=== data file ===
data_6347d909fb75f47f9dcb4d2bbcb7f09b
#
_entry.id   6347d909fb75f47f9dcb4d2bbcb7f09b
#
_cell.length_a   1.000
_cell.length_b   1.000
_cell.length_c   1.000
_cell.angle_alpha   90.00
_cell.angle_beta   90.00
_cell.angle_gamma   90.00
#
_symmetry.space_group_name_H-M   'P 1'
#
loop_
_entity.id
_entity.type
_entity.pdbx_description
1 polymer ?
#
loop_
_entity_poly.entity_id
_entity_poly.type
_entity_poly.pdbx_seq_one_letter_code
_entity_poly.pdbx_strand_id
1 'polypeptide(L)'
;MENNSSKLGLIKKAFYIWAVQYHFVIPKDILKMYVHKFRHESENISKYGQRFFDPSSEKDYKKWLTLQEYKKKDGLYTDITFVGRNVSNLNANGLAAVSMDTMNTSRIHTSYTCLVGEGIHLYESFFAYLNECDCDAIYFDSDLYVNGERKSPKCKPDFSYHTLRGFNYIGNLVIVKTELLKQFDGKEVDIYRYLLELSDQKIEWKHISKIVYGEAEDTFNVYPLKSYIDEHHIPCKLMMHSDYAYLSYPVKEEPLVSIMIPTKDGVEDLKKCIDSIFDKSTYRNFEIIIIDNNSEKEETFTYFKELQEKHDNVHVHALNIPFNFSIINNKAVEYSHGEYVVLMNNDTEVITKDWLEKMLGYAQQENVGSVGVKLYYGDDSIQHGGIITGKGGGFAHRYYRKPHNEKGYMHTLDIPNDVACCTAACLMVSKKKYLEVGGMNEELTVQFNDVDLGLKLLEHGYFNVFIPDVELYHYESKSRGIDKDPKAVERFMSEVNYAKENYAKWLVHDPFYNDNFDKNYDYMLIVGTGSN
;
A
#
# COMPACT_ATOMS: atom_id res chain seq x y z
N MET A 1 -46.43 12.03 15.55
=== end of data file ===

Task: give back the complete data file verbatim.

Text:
data_6347d909fb75f47f9dcb4d2bbcb7f09b
#
_entry.id   6347d909fb75f47f9dcb4d2bbcb7f09b
#
_cell.length_a   1.000
_cell.length_b   1.000
_cell.length_c   1.000
_cell.angle_alpha   90.00
_cell.angle_beta   90.00
_cell.angle_gamma   90.00
#
_symmetry.space_group_name_H-M   'P 1'
#
loop_
_entity.id
_entity.type
_entity.pdbx_description
1 polymer ?
#
loop_
_entity_poly.entity_id
_entity_poly.type
_entity_poly.pdbx_seq_one_letter_code
_entity_poly.pdbx_strand_id
1 'polypeptide(L)'
;MENNSSKLGLIKKAFYIWAVQYHFVIPKDILKMYVHKFRHESENISKYGQRFFDPSSEKDYKKWLTLQEYKKKDGLYTDITFVGRNVSNLNANGLAAVSMDTMNTSRIHTSYTCLVGEGIHLYESFFAYLNECDCDAIYFDSDLYVNGERKSPKCKPDFSYHTLRGFNYIGNLVIVKTELLKQFDGKEVDIYRYLLELSDQKIEWKHISKIVYGEAEDTFNVYPLKSYIDEHHIPCKLMMHSDYAYLSYPVKEEPLVSIMIPTKDGVEDLKKCIDSIFDKSTYRNFEIIIIDNNSEKEETFTYFKELQEKHDNVHVHALNIPFNFSIINNKAVEYSHGEYVVLMNNDTEVITKDWLEKMLGYAQQENVGSVGVKLYYGDDSIQHGGIITGKGGGFAHRYYRKPHNEKGYMHTLDIPNDVACCTAACLMVSKKKYLEVGGMNEELTVQFNDVDLGLKLLEHGYFNVFIPDVELYHYESKSRGIDKDPKAVERFMSEVNYAKENYAKWLVHDPFYNDNFDKNYDYMLIVGTGSN
;
A
#
# COMPACT_ATOMS: atom_id res chain seq x y z
N MET A 1 -46.43 12.03 15.55